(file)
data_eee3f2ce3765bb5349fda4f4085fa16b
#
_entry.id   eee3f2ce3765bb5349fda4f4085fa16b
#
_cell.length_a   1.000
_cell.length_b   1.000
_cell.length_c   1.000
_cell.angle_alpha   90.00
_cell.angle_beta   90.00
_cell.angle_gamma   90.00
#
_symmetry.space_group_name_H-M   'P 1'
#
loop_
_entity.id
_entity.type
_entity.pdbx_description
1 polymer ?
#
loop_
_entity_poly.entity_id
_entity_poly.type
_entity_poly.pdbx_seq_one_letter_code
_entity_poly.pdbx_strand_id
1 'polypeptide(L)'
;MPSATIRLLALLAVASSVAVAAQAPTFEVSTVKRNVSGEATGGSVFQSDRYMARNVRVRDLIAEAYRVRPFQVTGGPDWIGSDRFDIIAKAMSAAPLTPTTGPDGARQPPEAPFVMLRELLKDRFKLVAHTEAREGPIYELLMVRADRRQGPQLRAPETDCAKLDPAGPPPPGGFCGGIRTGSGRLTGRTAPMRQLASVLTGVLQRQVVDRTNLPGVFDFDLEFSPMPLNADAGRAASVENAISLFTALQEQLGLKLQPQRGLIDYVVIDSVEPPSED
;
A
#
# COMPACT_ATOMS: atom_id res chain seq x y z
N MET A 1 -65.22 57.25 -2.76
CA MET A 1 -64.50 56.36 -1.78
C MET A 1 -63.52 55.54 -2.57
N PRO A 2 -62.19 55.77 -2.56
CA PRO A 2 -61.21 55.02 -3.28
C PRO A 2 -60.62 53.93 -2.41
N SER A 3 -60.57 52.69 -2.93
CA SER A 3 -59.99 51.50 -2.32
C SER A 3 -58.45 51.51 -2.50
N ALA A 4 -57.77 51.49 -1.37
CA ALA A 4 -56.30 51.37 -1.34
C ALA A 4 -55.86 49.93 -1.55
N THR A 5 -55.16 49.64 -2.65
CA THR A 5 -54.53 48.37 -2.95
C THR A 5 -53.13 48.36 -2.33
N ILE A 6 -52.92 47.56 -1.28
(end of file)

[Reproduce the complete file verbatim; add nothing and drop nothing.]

data_eee3f2ce3765bb5349fda4f4085fa16b
#
_entry.id   eee3f2ce3765bb5349fda4f4085fa16b
#
_cell.length_a   1.000
_cell.length_b   1.000
_cell.length_c   1.000
_cell.angle_alpha   90.00
_cell.angle_beta   90.00
_cell.angle_gamma   90.00
#
_symmetry.space_group_name_H-M   'P 1'
#
loop_
_entity.id
_entity.type
_entity.pdbx_description
1 polymer ?
#
loop_
_entity_poly.entity_id
_entity_poly.type
_entity_poly.pdbx_seq_one_letter_code
_entity_poly.pdbx_strand_id
1 'polypeptide(L)'
;MPSATIRLLALLAVASSVAVAAQAPTFEVSTVKRNVSGEATGGSVFQSDRYMARNVRVRDLIAEAYRVRPFQVTGGPDWIGSDRFDIIAKAMSAAPLTPTTGPDGARQPPEAPFVMLRELLKDRFKLVAHTEAREGPIYELLMVRADRRQGPQLRAPETDCAKLDPAGPPPPGGFCGGIRTGSGRLTGRTAPMRQLASVLTGVLQRQVVDRTNLPGVFDFDLEFSPMPLNADAGRAASVENAISLFTALQEQLGLKLQPQRGLIDYVVIDSVEPPSED
;
A
#
# COMPACT_ATOMS: atom_id res chain seq x y z
N MET A 1 -65.22 57.25 -2.76
CA MET A 1 -64.50 56.36 -1.78
C MET A 1 -63.52 55.54 -2.57
N PRO A 2 -62.19 55.77 -2.56
CA PRO A 2 -61.21 55.02 -3.28
C PRO A 2 -60.62 53.93 -2.41
N SER A 3 -60.57 52.69 -2.93
CA SER A 3 -59.99 51.50 -2.32
C SER A 3 -58.45 51.51 -2.50
N ALA A 4 -57.77 51.49 -1.37
CA ALA A 4 -56.30 51.37 -1.34
C ALA A 4 -55.86 49.93 -1.55
N THR A 5 -55.16 49.64 -2.65
CA THR A 5 -54.53 48.37 -2.95
C THR A 5 -53.13 48.36 -2.33
N ILE A 6 -52.92 47.56 -1.28